Robert regains consciousness and immediately returns to the saloon where he is greeted with open arms. Worked up by his new friends, Robert joins a mob intent on burning down the new church.
The churchgoers try to save their church but are overwhelmed. The church is torched and Robert is killed in the brawl. The rest of the churchgoers flee, leaving Faith and her brother alone beside the burning building.
Silk Miller and his accomplices return to the saloon to celebrate. Meanwhile, Blaze runs into some of the fleeing townspeople. They tell him what has happened and he rushes off to see if Faith is safe…
Once again those two words come to mind: austere and sincere.
Hart seemed sincere because he was sincere. His love of the west caused him to seek out accuracy to a level unusual for motion pictures in any era. Hell’s Hinges looks like a dive of a western town. Its residents look like they lived in the west. It is clear that real buildings being destroyed when the church and the town burn to the ground. Hart himself is convincingly wicked and then just as convincingly good.
Hell’s Hinges is one of Hart’s most forceful films. With heavy-handed religious symbolism and florid titles, it seems over the top when it is described. However, while the film is being watched, everything melds together into a wonderful cinematic experience. The climax, with Hart emerging from the inferno he has created to witness the destruction of Hell’s Hinges, is often used as an example of the power of the silent western.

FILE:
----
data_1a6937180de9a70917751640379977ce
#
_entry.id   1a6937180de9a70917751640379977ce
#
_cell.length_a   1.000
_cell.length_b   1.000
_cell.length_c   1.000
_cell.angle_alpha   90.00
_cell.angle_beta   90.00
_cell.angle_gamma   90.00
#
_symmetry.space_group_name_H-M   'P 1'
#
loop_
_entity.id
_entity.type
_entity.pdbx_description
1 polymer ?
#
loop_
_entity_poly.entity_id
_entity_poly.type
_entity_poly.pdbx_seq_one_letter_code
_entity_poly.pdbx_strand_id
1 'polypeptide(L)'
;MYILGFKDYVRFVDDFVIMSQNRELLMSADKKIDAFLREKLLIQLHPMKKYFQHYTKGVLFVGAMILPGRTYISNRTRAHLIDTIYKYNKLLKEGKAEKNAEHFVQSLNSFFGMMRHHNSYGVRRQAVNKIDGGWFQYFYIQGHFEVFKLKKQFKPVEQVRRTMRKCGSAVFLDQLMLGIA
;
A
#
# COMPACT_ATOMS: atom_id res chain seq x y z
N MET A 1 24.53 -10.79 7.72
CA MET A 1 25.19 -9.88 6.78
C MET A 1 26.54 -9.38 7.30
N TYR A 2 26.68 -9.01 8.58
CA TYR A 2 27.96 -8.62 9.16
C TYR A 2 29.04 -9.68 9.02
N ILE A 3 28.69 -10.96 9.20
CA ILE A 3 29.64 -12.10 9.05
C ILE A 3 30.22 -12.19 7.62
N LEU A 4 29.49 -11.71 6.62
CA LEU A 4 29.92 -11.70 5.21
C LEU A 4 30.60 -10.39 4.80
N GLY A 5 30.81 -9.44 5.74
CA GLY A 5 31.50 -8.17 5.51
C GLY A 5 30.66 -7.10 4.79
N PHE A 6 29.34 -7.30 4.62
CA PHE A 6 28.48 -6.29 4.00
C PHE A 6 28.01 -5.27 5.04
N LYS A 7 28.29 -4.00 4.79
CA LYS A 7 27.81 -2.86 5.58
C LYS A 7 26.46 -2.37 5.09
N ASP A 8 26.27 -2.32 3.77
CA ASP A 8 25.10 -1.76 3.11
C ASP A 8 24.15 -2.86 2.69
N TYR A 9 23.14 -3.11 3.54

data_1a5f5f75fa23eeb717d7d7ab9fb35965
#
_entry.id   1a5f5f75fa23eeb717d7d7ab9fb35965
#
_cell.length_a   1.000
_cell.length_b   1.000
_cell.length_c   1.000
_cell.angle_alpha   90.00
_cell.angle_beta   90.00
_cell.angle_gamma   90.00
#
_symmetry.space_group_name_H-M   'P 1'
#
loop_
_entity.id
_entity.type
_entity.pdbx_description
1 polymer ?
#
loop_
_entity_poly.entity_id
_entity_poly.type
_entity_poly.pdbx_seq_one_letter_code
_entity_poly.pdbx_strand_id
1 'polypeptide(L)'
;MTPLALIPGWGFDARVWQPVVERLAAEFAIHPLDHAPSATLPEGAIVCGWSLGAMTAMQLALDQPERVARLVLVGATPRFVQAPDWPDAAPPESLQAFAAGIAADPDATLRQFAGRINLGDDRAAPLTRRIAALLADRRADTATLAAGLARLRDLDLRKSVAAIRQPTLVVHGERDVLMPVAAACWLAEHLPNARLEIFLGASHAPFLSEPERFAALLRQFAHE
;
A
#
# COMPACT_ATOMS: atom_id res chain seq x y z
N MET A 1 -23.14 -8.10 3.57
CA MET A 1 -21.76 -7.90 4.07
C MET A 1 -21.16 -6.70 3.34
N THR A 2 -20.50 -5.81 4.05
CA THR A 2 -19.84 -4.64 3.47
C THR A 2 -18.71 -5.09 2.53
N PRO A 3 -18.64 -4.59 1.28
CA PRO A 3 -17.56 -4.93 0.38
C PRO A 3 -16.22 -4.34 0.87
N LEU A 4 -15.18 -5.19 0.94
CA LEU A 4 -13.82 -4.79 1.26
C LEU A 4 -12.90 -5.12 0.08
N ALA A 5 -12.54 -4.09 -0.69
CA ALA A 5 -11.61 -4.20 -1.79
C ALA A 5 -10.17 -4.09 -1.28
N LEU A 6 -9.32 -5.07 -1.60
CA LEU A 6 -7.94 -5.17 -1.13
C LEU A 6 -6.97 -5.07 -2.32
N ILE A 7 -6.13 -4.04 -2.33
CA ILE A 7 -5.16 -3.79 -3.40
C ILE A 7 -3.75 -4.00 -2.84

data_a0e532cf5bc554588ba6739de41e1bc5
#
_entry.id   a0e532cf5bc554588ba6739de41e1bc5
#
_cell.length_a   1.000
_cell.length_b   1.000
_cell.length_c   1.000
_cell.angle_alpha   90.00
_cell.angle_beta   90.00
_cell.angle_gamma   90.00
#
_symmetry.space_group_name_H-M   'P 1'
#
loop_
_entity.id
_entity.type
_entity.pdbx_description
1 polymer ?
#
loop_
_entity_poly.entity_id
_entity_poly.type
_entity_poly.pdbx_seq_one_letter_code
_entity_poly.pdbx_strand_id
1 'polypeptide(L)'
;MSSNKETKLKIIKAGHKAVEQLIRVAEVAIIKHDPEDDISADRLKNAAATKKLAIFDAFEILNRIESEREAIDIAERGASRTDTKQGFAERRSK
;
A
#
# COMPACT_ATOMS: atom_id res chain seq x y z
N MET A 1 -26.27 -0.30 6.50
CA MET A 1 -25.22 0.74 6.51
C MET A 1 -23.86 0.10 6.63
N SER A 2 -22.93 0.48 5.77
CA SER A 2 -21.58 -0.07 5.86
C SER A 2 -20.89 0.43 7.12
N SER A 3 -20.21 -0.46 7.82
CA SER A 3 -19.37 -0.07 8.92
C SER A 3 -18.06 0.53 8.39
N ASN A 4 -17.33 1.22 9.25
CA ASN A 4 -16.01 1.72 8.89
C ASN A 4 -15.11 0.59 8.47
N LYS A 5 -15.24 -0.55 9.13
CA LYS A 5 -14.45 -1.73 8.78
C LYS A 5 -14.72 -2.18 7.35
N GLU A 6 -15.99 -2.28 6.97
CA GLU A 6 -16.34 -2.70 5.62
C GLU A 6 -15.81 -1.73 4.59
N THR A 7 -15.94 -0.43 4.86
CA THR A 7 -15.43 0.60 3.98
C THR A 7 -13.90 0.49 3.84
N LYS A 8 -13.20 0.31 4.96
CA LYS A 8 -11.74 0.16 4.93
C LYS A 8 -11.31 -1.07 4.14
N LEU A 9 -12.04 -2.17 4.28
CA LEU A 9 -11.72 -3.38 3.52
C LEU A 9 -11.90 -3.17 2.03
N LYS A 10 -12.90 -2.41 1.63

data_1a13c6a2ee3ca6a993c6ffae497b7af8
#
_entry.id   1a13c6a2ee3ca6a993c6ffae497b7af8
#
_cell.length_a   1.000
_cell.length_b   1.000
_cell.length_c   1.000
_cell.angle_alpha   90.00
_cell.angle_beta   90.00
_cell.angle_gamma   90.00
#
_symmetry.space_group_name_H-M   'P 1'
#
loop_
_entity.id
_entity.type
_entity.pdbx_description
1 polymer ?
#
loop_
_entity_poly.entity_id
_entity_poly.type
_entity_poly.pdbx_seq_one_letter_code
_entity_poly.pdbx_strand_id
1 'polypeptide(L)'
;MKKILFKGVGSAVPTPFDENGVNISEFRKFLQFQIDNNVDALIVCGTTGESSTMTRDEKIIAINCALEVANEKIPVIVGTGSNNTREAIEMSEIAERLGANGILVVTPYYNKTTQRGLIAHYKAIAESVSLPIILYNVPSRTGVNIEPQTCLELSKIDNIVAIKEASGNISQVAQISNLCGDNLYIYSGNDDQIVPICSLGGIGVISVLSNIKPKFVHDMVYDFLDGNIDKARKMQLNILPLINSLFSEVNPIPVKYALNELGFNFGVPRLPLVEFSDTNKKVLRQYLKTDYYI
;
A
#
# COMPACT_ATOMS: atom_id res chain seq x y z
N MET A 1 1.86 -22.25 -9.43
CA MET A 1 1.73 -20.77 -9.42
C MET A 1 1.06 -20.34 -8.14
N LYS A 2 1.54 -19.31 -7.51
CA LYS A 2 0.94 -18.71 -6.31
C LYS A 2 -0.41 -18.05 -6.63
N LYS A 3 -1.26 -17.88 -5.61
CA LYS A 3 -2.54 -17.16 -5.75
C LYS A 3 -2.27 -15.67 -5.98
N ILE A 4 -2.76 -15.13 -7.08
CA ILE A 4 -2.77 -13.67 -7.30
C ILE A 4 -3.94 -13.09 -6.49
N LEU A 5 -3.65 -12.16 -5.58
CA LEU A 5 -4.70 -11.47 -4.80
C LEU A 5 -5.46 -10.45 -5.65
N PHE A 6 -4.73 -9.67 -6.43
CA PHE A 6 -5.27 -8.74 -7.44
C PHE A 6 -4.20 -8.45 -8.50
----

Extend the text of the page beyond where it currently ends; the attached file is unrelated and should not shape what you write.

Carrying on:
Hart’s direction, like his acting, is simple, forceful and it gets the job done. He directed the majority of his own films, occasionally employing the services of a co-director. Charles Swickard served as co-director and receives sole screen credit. He directed Hart in the Aztec drama The Captive God the same year.
Hell’s Hinges does require a certain investment of concentration and suspension of disbelief but it is well worth the effort. It shows off one of the silent screen’s most distinctive personalities in one of his finest films.
John Gilbert fans will want to keep their eyes out for him. He’s one of the roughnecks nearest to the minister when the mob is encouraging him to drink and burn down the church.
Movies Silently’s Score: ★★★★★
Where can I see it?
Hell’s Hinges is available on DVD. A high-quality version was released as part of the amazing box set Treasures from American Film Archives, currently out of print. That version can now be streamed on the National Film Preservation Foundation’s website. There is also a standalone release available from Reelclassicdvd, which uses an untinted reduction print and has a very good custom piano score.